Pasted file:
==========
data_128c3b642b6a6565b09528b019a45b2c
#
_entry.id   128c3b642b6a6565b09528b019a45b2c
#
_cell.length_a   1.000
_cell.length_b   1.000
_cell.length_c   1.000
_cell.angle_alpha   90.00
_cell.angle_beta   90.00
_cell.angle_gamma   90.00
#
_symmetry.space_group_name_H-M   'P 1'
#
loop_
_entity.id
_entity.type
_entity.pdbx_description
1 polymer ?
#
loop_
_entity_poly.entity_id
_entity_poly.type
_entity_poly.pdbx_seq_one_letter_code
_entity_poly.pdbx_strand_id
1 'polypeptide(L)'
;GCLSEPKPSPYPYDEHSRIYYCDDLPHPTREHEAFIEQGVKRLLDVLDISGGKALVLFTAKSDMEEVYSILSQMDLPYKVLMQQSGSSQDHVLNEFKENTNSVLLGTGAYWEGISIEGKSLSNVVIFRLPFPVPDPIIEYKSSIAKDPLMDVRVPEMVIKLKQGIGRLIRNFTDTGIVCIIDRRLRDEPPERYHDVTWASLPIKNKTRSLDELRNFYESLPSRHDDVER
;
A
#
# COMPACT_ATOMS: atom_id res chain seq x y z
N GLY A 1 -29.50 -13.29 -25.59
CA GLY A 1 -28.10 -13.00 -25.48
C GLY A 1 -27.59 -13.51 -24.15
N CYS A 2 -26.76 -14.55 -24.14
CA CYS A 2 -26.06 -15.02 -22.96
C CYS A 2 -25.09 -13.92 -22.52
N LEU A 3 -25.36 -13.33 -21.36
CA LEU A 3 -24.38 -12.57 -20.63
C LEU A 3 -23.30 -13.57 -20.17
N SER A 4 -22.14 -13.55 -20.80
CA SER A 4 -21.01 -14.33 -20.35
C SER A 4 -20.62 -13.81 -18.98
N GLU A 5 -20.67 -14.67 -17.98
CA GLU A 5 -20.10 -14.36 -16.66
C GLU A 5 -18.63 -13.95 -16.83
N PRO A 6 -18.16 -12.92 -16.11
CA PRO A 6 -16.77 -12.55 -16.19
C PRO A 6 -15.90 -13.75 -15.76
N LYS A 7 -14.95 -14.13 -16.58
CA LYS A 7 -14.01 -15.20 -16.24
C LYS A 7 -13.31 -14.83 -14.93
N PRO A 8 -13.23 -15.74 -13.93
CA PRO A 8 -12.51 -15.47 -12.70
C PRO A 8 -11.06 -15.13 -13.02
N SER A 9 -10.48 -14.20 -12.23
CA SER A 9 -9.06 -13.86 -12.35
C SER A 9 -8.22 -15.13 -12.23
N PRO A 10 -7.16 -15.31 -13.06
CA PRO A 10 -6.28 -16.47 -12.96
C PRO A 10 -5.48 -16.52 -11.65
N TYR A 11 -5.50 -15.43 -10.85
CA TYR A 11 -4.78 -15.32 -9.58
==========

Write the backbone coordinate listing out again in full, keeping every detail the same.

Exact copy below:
data_128c3b642b6a6565b09528b019a45b2c
#
_entry.id   128c3b642b6a6565b09528b019a45b2c
#
_cell.length_a   1.000
_cell.length_b   1.000
_cell.length_c   1.000
_cell.angle_alpha   90.00
_cell.angle_beta   90.00
_cell.angle_gamma   90.00
#
_symmetry.space_group_name_H-M   'P 1'
#
loop_
_entity.id
_entity.type
_entity.pdbx_description
1 polymer ?
#
loop_
_entity_poly.entity_id
_entity_poly.type
_entity_poly.pdbx_seq_one_letter_code
_entity_poly.pdbx_strand_id
1 'polypeptide(L)'
;GCLSEPKPSPYPYDEHSRIYYCDDLPHPTREHEAFIEQGVKRLLDVLDISGGKALVLFTAKSDMEEVYSILSQMDLPYKVLMQQSGSSQDHVLNEFKENTNSVLLGTGAYWEGISIEGKSLSNVVIFRLPFPVPDPIIEYKSSIAKDPLMDVRVPEMVIKLKQGIGRLIRNFTDTGIVCIIDRRLRDEPPERYHDVTWASLPIKNKTRSLDELRNFYESLPSRHDDVER
;
A
#
# COMPACT_ATOMS: atom_id res chain seq x y z
N GLY A 1 -29.50 -13.29 -25.59
CA GLY A 1 -28.10 -13.00 -25.48
C GLY A 1 -27.59 -13.51 -24.15
N CYS A 2 -26.76 -14.55 -24.14
CA CYS A 2 -26.06 -15.02 -22.96
C CYS A 2 -25.09 -13.92 -22.52
N LEU A 3 -25.36 -13.33 -21.36
CA LEU A 3 -24.38 -12.57 -20.63
C LEU A 3 -23.30 -13.57 -20.17
N SER A 4 -22.14 -13.55 -20.80
CA SER A 4 -21.01 -14.33 -20.35
C SER A 4 -20.62 -13.81 -18.98
N GLU A 5 -20.67 -14.67 -17.98
CA GLU A 5 -20.10 -14.36 -16.66
C GLU A 5 -18.63 -13.95 -16.83
N PRO A 6 -18.16 -12.92 -16.11
CA PRO A 6 -16.77 -12.55 -16.19
C PRO A 6 -15.90 -13.75 -15.76
N LYS A 7 -14.95 -14.13 -16.58
CA LYS A 7 -14.01 -15.20 -16.24
C LYS A 7 -13.31 -14.83 -14.93
N PRO A 8 -13.23 -15.74 -13.93
CA PRO A 8 -12.51 -15.47 -12.70
C PRO A 8 -11.06 -15.13 -13.02
N SER A 9 -10.48 -14.20 -12.23
CA SER A 9 -9.06 -13.86 -12.35
C SER A 9 -8.22 -15.13 -12.23
N PRO A 10 -7.16 -15.31 -13.06
CA PRO A 10 -6.28 -16.47 -12.96
C PRO A 10 -5.48 -16.52 -11.65
N TYR A 11 -5.50 -15.43 -10.85
CA TYR A 11 -4.78 -15.32 -9.58